Cheers to all of you graduating this year. Here’s to something new.

– Surviving Studenthood & The Wonders of Womanhood

Hoping for a Snowstorm?

I’ve been greatly frustrated with being at school…something about the courses, my friends, and just about everything else has got my brain in a blizzard. When I heard there could be a snowstorm, I have to admit – I was a bit relieved.

According to the weather network, every major city from Windsor to Kingston will see at least 15cm of snow on Wed. In fact, some areas could see up to 30cm between Wed and Thurs. This is going to be a significant winter storm for much on North America; many of the US states are also expecting a massive snowfall and freezing temperatures – snow could be measured in feet in some places! Dozens of flights have already been cancelled as freezing rain is predicted tonight.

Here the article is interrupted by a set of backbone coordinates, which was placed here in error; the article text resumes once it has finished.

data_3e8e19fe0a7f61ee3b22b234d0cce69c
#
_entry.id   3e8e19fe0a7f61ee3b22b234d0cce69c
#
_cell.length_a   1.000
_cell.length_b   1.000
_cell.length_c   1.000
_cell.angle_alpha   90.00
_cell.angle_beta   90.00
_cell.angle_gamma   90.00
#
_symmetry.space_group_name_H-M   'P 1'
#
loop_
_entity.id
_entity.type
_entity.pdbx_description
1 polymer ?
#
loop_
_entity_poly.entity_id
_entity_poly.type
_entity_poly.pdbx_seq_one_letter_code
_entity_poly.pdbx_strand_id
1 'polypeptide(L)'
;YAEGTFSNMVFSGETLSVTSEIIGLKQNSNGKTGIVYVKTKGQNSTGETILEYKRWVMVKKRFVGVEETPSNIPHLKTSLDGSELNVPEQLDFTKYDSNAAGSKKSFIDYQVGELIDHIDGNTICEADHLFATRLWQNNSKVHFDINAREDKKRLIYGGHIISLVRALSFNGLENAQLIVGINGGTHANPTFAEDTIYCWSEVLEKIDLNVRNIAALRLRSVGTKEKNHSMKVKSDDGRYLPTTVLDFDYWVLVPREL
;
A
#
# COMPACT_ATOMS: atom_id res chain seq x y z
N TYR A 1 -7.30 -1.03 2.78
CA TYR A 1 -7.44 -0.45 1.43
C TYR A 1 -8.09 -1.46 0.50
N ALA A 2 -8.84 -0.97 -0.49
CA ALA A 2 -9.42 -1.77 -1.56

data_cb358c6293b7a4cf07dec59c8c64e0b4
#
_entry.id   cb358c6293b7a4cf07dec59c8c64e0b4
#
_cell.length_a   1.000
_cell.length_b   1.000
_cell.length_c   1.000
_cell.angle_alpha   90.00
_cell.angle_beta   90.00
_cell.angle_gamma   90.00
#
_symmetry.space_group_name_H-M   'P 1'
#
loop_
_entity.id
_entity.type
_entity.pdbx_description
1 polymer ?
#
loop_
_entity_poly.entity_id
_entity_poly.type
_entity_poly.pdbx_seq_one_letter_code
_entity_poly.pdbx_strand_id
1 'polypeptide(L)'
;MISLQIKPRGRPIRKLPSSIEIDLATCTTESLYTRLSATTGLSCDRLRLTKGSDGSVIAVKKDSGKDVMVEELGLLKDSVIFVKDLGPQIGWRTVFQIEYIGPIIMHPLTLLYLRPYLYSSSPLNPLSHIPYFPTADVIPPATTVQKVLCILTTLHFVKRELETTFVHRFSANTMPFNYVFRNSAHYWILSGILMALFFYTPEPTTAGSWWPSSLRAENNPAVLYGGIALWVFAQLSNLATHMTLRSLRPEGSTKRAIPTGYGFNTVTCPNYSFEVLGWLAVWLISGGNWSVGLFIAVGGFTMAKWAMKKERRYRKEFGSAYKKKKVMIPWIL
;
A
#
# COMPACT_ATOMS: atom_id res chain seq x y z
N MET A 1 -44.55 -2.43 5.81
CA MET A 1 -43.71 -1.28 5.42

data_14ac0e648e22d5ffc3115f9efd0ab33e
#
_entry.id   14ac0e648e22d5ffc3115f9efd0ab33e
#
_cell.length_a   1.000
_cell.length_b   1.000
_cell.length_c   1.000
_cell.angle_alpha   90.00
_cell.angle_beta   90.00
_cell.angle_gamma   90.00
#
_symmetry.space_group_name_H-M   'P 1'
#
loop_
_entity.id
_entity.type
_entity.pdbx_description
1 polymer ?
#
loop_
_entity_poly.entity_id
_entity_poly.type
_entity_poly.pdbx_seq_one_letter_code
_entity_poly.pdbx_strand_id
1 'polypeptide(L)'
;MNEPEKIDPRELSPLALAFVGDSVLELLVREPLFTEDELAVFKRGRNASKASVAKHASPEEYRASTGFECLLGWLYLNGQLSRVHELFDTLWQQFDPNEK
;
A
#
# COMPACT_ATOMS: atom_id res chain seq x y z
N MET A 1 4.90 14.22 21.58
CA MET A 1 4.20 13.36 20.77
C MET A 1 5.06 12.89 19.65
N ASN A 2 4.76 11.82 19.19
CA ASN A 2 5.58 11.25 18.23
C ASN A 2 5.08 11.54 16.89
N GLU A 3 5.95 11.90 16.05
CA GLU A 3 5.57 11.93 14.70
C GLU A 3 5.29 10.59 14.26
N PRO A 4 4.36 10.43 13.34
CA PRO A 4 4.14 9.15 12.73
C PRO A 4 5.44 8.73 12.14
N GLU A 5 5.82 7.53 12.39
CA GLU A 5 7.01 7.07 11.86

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Respect the TUSBE System

A friend of a friend (props for a ‘chain-post’!) was discussing how students have a terrible habit of abusing the TUSBE system. TUSBE, for those of you who do not know, is the Toronto University Student’s Book Exchange – a website where students in the Toronto Area (including those from York University, Ryerson University and all three of the University of Toronto campuses) can post their course textbooks online, free of charge, or peruse the list of available textbooks to purchase for a significant discount from other students.

Now, it seems that students have become a bit mistaken about how the system works – and after four years, I thought it would be worth sharing with newcomers how to go about TUBSE-ing (yes, I just made that up.)

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Should I live on Residence during University?

Dear Surviving Studenthood,

I am entering my second year of university and am thinking about living on campus. I was wondering if you can give me the pros and cons? I live about 1.5 hours (one way) from campus but I find that living downtown (near/on the campus) is very expensive. I’m not sure what to do – and I don’t know enough about the experience to know that it is worth it. Can you give me the inside scoop?

Any thoughts?

Thanks!

Anna